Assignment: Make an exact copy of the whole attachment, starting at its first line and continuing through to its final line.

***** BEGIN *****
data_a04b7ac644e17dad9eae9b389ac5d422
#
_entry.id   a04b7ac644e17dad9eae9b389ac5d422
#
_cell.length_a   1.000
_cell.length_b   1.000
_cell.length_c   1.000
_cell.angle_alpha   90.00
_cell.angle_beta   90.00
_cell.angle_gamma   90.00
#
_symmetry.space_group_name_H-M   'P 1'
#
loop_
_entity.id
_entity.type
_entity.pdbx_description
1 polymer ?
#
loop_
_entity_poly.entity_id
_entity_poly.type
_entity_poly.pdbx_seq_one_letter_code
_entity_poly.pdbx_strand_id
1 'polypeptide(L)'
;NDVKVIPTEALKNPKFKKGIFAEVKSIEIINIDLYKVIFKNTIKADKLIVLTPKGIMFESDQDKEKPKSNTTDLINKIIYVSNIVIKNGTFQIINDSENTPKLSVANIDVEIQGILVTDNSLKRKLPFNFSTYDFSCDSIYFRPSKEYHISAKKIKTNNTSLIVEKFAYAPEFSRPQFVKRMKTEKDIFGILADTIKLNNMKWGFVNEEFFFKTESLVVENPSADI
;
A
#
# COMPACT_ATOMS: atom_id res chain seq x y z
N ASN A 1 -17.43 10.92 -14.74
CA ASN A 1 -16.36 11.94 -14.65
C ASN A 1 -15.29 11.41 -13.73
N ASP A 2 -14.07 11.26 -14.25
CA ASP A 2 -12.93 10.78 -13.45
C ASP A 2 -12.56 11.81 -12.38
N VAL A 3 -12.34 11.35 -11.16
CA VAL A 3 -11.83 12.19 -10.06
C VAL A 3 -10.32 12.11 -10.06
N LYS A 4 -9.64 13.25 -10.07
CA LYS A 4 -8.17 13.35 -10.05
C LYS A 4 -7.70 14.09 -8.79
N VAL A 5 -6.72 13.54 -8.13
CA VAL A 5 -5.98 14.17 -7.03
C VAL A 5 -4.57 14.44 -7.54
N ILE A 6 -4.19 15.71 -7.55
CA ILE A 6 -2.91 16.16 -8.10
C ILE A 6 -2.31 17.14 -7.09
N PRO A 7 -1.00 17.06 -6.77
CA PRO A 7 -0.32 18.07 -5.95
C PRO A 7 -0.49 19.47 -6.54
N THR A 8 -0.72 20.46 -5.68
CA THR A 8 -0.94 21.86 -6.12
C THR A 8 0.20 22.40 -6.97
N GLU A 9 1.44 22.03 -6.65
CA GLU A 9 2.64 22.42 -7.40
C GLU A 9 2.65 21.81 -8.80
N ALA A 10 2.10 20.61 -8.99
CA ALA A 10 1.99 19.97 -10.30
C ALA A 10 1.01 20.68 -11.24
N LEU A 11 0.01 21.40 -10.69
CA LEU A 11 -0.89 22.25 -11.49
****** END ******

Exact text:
data_a04b7ac644e17dad9eae9b389ac5d422
#
_entry.id   a04b7ac644e17dad9eae9b389ac5d422
#
_cell.length_a   1.000
_cell.length_b   1.000
_cell.length_c   1.000
_cell.angle_alpha   90.00
_cell.angle_beta   90.00
_cell.angle_gamma   90.00
#
_symmetry.space_group_name_H-M   'P 1'
#
loop_
_entity.id
_entity.type
_entity.pdbx_description
1 polymer ?
#
loop_
_entity_poly.entity_id
_entity_poly.type
_entity_poly.pdbx_seq_one_letter_code
_entity_poly.pdbx_strand_id
1 'polypeptide(L)'
;NDVKVIPTEALKNPKFKKGIFAEVKSIEIINIDLYKVIFKNTIKADKLIVLTPKGIMFESDQDKEKPKSNTTDLINKIIYVSNIVIKNGTFQIINDSENTPKLSVANIDVEIQGILVTDNSLKRKLPFNFSTYDFSCDSIYFRPSKEYHISAKKIKTNNTSLIVEKFAYAPEFSRPQFVKRMKTEKDIFGILADTIKLNNMKWGFVNEEFFFKTESLVVENPSADI
;
A
#
# COMPACT_ATOMS: atom_id res chain seq x y z
N ASN A 1 -17.43 10.92 -14.74
CA ASN A 1 -16.36 11.94 -14.65
C ASN A 1 -15.29 11.41 -13.73
N ASP A 2 -14.07 11.26 -14.25
CA ASP A 2 -12.93 10.78 -13.45
C ASP A 2 -12.56 11.81 -12.38
N VAL A 3 -12.34 11.35 -11.16
CA VAL A 3 -11.83 12.19 -10.06
C VAL A 3 -10.32 12.11 -10.06
N LYS A 4 -9.64 13.25 -10.07
CA LYS A 4 -8.17 13.35 -10.05
C LYS A 4 -7.70 14.09 -8.79
N VAL A 5 -6.72 13.54 -8.13
CA VAL A 5 -5.98 14.17 -7.03
C VAL A 5 -4.57 14.44 -7.54
N ILE A 6 -4.19 15.71 -7.55
CA ILE A 6 -2.91 16.16 -8.10
C ILE A 6 -2.31 17.14 -7.09
N PRO A 7 -1.00 17.06 -6.77
CA PRO A 7 -0.32 18.07 -5.95
C PRO A 7 -0.49 19.47 -6.54
N THR A 8 -0.72 20.46 -5.68
CA THR A 8 -0.94 21.86 -6.12
C THR A 8 0.20 22.40 -6.97
N GLU A 9 1.44 22.03 -6.65
CA GLU A 9 2.64 22.42 -7.40
C GLU A 9 2.65 21.81 -8.80
N ALA A 10 2.10 20.61 -8.99
CA ALA A 10 1.99 19.97 -10.30
C ALA A 10 1.01 20.68 -11.24
N LEU A 11 0.01 21.40 -10.69
CA LEU A 11 -0.89 22.25 -11.49